Archive for the ‘students’ Category

Staying Organized using Google Apps for Ed. in the classroom

(Scroll to the bottom to skip to the video)

I was recently asked (twice in the same week) to share how I organize student work shared with me via Google Apps for Education. At nErDcamp Northern New England I attended a session on using Google Apps to give feedback to students (See the session notes here) and shared how I organize all the documents that students share with me.

-A side note: As an 8th grade teacher in Maine, each of my students has a MacBook Air to use. We are also a Google Apps for Education (GAFE) District which has allowed me to be a mostly paperless classroom.

When I began using GAFE in the classroom the document list was much easier to navigate, but when the format changed I knew that I had to as well.

I always have students make two folders – an “LA” folder and a “LA Pass in” folder, they share the “LA pass in” folder with me and put it in folder inside the LA folder. This serves a couple of purposes: 1. It provides students with some structure for their own files (I actually lead them through this process for each of their classes). 2. It provides an easy way to share and see what is shared with me – after the folder is shared with me, EVERYTHING they put in there becomes shared with me.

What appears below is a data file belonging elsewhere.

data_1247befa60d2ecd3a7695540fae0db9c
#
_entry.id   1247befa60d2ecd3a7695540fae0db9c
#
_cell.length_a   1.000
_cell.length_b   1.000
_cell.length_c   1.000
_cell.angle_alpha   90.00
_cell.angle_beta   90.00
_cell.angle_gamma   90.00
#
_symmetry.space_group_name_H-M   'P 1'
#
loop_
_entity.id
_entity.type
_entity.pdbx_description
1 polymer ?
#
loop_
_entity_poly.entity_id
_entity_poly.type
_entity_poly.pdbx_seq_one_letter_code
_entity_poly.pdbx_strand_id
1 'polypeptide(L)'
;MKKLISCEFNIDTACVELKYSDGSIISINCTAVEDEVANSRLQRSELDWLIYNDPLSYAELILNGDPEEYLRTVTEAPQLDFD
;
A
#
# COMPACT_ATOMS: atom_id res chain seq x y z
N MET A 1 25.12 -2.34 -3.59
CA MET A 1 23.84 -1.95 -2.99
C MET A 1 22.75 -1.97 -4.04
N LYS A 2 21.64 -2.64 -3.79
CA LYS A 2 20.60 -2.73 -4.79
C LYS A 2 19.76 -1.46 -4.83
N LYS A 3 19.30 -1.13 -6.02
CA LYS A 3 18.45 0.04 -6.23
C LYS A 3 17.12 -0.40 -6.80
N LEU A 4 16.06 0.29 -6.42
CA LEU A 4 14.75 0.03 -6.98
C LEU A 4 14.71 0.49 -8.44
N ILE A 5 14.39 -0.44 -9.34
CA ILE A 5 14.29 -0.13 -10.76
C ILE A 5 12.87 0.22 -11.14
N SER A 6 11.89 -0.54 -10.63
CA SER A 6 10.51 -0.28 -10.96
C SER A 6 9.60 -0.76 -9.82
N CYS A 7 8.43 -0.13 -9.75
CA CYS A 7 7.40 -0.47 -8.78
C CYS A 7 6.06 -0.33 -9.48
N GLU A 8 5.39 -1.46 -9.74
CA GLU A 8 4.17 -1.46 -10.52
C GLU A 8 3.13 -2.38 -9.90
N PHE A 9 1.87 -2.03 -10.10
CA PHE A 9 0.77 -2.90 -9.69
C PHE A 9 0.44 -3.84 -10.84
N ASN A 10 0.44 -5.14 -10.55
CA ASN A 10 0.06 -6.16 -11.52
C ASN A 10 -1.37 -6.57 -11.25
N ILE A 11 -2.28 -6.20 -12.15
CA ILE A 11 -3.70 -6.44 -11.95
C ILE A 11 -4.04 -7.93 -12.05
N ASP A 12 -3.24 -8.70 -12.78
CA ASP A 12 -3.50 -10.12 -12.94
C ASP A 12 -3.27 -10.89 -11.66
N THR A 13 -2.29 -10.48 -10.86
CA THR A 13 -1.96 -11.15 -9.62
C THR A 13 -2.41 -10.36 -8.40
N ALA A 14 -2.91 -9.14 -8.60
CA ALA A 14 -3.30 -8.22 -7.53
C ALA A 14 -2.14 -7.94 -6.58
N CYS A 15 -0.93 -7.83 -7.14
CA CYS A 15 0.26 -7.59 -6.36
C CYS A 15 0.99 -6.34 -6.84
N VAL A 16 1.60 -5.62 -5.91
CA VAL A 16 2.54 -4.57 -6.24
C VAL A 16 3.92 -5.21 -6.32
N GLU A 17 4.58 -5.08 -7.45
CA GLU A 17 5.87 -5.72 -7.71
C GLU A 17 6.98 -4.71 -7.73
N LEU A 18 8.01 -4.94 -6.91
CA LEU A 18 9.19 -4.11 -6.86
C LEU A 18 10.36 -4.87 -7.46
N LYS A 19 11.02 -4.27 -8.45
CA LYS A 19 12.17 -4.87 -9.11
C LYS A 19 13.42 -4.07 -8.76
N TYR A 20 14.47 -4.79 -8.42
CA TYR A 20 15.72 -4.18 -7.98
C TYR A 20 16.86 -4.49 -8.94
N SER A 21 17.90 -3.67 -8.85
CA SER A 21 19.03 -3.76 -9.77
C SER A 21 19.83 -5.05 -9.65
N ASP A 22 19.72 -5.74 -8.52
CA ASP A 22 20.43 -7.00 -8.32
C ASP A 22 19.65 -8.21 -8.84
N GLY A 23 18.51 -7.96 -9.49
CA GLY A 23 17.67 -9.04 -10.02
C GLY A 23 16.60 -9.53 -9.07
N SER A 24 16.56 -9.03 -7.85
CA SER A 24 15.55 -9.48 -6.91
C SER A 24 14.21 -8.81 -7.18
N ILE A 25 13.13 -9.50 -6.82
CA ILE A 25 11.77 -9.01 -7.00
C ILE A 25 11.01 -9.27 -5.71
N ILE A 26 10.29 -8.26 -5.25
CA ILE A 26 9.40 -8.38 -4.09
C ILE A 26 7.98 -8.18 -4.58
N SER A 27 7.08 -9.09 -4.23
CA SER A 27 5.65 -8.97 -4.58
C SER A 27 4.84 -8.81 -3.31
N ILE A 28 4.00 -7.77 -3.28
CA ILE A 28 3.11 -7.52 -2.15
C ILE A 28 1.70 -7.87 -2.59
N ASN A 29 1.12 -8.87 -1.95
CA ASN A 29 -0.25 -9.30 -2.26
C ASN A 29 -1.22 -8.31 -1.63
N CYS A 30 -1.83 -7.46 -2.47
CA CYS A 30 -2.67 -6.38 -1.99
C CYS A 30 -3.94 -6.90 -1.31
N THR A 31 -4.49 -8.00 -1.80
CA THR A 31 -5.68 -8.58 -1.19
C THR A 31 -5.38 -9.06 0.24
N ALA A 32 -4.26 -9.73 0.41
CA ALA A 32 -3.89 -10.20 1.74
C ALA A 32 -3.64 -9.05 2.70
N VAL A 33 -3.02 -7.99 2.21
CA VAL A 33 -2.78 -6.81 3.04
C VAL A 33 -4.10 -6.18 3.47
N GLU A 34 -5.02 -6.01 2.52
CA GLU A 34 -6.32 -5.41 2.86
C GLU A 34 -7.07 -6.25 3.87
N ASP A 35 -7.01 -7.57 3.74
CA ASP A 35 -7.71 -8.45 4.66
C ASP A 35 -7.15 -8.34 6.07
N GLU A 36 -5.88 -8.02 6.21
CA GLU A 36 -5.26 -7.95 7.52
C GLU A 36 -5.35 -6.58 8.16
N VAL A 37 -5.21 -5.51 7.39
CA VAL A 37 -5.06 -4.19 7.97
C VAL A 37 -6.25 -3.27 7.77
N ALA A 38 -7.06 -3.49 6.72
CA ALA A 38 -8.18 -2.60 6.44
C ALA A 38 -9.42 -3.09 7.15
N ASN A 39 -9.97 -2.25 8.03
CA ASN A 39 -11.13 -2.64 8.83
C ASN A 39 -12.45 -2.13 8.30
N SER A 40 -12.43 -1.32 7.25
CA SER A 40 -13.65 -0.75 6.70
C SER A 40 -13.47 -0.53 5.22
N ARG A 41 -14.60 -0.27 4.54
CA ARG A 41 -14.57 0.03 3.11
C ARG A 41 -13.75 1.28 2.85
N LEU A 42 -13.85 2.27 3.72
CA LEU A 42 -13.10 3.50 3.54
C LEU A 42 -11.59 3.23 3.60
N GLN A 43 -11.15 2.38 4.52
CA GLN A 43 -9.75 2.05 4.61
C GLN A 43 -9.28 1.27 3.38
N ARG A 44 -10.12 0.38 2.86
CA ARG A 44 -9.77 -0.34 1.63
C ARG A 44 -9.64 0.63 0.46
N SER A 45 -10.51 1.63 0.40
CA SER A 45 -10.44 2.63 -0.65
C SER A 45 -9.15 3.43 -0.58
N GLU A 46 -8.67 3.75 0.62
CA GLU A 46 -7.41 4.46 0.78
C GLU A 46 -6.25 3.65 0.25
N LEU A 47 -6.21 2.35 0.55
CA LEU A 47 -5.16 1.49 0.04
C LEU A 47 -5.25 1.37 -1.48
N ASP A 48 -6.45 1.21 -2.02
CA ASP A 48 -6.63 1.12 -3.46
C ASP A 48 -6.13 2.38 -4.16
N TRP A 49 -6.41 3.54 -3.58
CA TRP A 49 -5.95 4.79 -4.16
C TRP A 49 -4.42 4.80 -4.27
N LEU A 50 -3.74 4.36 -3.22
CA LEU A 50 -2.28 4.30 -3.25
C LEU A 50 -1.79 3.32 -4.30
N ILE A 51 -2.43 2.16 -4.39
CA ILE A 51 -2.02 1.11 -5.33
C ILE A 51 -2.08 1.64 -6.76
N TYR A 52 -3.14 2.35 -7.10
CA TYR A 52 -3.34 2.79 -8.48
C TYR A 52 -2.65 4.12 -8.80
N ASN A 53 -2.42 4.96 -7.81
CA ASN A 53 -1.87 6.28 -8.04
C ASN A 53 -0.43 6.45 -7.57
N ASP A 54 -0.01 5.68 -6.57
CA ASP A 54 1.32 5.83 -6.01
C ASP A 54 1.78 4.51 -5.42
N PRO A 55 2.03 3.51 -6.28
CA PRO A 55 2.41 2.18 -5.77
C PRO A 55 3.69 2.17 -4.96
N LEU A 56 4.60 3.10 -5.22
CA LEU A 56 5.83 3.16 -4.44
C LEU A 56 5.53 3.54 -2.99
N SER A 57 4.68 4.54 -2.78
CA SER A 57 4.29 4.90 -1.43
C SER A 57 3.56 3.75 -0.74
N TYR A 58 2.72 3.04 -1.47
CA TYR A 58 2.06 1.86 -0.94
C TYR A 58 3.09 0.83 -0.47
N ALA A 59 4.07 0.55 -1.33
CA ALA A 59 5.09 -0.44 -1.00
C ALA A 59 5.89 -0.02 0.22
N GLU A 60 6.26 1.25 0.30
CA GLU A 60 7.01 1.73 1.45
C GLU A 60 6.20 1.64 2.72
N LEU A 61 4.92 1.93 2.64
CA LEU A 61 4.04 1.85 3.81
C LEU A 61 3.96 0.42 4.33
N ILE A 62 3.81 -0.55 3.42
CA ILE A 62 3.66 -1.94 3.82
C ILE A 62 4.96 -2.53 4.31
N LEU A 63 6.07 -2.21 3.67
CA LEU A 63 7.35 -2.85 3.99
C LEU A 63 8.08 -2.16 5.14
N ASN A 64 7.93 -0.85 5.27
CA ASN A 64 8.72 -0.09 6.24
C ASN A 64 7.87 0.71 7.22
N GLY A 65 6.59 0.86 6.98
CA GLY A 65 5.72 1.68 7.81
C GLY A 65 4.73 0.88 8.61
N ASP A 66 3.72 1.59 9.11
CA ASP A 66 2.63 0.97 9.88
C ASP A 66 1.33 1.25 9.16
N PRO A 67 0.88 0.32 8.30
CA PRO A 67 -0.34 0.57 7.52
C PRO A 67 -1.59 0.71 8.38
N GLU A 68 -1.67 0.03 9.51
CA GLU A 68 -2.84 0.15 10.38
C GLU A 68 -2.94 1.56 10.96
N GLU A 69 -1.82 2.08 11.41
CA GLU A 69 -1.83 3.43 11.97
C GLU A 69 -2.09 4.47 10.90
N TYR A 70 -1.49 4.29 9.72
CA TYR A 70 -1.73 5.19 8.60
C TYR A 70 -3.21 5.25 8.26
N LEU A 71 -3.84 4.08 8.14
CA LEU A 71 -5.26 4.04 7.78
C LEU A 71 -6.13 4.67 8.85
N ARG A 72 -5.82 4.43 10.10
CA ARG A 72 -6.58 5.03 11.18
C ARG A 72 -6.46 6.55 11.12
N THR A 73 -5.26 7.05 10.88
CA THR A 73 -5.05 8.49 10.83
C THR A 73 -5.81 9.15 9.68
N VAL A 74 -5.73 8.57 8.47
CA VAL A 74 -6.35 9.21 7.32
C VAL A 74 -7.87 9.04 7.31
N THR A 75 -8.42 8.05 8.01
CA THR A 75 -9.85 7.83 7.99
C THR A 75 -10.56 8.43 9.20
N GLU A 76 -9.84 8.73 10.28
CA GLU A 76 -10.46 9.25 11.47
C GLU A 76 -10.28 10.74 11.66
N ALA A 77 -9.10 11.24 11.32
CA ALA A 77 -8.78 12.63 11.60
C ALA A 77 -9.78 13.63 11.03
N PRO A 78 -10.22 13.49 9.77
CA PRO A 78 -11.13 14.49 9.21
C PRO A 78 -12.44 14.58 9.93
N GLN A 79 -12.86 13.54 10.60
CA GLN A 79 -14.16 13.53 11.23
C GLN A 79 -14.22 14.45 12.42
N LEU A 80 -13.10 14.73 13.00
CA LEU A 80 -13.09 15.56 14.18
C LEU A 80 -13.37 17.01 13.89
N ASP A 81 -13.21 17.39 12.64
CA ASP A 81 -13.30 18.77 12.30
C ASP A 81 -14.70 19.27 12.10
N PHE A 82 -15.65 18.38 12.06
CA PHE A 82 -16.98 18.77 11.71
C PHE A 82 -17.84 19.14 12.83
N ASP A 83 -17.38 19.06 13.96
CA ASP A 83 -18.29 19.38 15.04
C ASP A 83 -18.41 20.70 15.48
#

–Another side note: I have strict naming protocols, EVERY DOCUMENT (and folder) must follow this format: [Last name, First initial NAME OF ASSIGNMENT]. I don’t look at anything named “untitled document”.

When an assignment is ready to be passed in they fill out a form I create using GAFE. It asks for their Name (a separate question for last and first), class section, and a link to their shared document. Now, I often will include other items – a question that forces them to go through a formatting checklist, a reminder to put the assignment into their “LA Pass in” folder. I have recently began including a grid question that recreates the rubric so they can self evaluate on the assignment and I also include questions that make them reflect on the process of the assignment.